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A Clear Beginning

11/08/2008

My 2008 Edinburgh festival season began last night with a trip to the Usher Hall to hear the BBC SSO under Ilan Volkov perform Thomas Adès’s Tevot and Olivier Messiaen’s final work, Éclairs sur L’Au-delà.

Tevot, a recent composition, was described in the programme note (which you can find here) as “effectively Adès’s second symphony”; if that’s the case, at just over 20 minutes long, it’s a fiendishly compressed one. Of course, it’s certainly not the first symphony to consist of a single movement, but the pace of the musical development for the first third or so seemed relentless. The string writing often seemed to be in opposition to what the rest of the orchestra was doing and, just as I had begun to absorb what was happening, the music would shift direction, forcing my ear to retune itself again. However, the piece climaxes with an intensely beautiful, moving treatment of a simple rocking melodic figure that starts out on the strings, is passed along the woodwind and then developed by the orchestra as a whole before the string writing begins to separate itself slightly from the rest of the orchestra again.

I had half-listened to Tevot on the radio a couple of weeks ago, but this was the first time I’d heard any Adès properly. I was certainly left wanting to hear the piece again. I have every intention of investigating his previous work and following his future compositions.

The Messiaen was the piece I was really waiting for. I’ve blogged before about the significance of Messiaen’s music for me, and I’ve loved this work since I first heard it on Radio 3 in 2004 played by the Berliner Philharmoniker under Simon Rattle, whose recording I cannot recommend highly enough.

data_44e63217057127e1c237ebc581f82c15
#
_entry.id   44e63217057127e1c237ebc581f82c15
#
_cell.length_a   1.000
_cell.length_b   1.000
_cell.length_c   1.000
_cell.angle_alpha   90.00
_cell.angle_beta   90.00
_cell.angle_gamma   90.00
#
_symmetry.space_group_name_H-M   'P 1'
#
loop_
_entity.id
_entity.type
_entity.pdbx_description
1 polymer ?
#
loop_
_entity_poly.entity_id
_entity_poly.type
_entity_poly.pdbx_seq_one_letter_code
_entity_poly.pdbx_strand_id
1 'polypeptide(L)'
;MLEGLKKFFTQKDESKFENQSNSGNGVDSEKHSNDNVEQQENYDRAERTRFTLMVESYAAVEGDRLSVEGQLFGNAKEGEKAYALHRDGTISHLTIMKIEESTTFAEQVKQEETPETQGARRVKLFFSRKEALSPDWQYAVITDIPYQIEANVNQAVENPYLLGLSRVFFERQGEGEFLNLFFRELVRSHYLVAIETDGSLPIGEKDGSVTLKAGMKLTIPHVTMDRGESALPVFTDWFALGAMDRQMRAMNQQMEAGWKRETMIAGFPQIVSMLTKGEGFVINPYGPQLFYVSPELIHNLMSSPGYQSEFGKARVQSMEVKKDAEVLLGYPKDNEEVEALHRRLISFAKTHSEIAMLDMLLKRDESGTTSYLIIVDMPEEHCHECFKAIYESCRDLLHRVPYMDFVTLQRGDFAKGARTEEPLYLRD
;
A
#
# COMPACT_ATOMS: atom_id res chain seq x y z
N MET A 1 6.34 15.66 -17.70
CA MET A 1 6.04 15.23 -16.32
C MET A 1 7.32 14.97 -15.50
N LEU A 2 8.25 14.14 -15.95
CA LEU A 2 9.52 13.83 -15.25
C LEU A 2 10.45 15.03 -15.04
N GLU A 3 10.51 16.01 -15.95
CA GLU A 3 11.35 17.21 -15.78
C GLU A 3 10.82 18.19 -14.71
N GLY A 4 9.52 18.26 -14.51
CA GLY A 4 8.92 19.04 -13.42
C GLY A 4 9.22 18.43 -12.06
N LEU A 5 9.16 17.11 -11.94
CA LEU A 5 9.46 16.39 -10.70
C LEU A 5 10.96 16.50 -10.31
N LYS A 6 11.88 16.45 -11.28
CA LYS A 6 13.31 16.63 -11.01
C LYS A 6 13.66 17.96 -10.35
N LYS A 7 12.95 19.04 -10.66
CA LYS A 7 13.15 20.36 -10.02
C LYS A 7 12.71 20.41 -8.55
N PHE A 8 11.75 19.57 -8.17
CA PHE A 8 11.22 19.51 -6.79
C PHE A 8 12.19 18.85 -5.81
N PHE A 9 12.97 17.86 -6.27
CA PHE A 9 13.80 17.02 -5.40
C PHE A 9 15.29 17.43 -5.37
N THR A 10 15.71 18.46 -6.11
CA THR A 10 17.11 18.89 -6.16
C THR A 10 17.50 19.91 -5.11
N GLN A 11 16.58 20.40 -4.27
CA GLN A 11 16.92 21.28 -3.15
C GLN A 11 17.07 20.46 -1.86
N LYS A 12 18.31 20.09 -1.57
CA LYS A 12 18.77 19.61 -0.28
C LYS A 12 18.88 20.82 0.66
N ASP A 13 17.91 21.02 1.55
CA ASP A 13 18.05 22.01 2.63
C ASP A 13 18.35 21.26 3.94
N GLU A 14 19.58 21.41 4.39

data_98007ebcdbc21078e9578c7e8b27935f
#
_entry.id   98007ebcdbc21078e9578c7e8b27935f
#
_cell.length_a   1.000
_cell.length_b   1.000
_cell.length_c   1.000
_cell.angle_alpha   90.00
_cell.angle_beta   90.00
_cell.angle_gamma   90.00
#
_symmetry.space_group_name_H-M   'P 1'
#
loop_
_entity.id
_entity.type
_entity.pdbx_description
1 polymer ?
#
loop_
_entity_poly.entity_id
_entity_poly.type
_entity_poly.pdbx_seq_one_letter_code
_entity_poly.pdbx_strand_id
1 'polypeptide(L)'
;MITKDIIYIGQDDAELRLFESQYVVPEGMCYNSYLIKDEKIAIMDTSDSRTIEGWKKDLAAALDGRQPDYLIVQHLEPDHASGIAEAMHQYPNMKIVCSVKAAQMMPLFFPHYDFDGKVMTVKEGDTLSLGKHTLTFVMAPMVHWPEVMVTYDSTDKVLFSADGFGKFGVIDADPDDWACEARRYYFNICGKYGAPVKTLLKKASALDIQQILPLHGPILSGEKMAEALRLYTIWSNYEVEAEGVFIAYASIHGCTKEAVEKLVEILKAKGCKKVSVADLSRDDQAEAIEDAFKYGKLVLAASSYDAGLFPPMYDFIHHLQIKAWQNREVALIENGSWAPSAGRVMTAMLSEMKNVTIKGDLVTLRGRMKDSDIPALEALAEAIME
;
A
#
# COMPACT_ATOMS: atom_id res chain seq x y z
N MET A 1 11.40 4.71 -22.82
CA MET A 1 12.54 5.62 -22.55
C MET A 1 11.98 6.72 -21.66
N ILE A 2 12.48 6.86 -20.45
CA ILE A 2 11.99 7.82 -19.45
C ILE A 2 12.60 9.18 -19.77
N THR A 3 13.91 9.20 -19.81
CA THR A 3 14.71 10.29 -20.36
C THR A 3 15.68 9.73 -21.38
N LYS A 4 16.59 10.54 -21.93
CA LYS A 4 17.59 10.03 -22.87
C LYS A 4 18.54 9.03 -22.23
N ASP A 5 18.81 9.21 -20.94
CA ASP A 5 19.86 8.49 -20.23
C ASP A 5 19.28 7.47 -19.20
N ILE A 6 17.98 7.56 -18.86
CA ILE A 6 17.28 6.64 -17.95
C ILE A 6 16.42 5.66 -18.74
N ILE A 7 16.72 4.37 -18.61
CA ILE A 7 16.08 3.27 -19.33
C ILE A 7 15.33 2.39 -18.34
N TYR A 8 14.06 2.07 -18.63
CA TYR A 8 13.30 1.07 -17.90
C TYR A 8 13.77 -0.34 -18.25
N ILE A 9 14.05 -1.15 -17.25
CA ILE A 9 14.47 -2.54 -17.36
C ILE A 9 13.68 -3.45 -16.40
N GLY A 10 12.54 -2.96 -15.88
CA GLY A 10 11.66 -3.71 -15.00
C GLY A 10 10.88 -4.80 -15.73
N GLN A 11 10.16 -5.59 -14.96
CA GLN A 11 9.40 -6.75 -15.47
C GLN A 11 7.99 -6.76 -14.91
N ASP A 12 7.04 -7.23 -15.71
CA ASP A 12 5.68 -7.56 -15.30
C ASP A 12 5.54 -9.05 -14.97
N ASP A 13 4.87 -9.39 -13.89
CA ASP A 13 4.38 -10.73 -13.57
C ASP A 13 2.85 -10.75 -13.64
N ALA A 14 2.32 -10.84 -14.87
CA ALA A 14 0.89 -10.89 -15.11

Éclairs sur L’Au-delà couldn’t be more different from Tevot in many respects. If the latter seemed a bit impetuous at times, Éclairs was more than a tonic: Messiaen certainly takes his time to explore his hope and vision of heaven in 11 movements ranging in length from less than two minutes to more than 11. You’ll be glad to hear I won’t attempt a blow-by-blow account of the piece or performance, but I will, of course, say something.

Éclairs is full of Messiaen’s characteristic tonal colour and rhythmic/harmonic invention. It opens with an incredible chorale for brass. Here—and in the the fifth and final movements, in which the strings take up the song—the almost static harmonies and melody the create an expansive musical space, a sound world that I almost feel able to walk about in. It’s difficult to describe the emotional tone and impact of these movements. Words such as majestic, sombre, rapt and ecstatic come to mind but none of them capture the profound sense of something beyond understanding, beyond tension and peace. I have to say, though, Volkov and BCC SSO didn’t quite put this across as powerfully as Rattle and the Berlin Phil.

There is, naturally with Messiaen, plenty birdsong throughout the piece. Here, the woodwind shone brightly, especially in the gloriously, joyfully chaotic ninth movement, “Plusieurs oiseaux des arbres de Vieu”. But there was some tremendous playing throughout, notably from the flautists.

All in all, it was a fine performance. Bits of Éclairs are filling my head even now. That’s probably my live Messiaen fix for another year or so, so I’d better live off it as long as I can.

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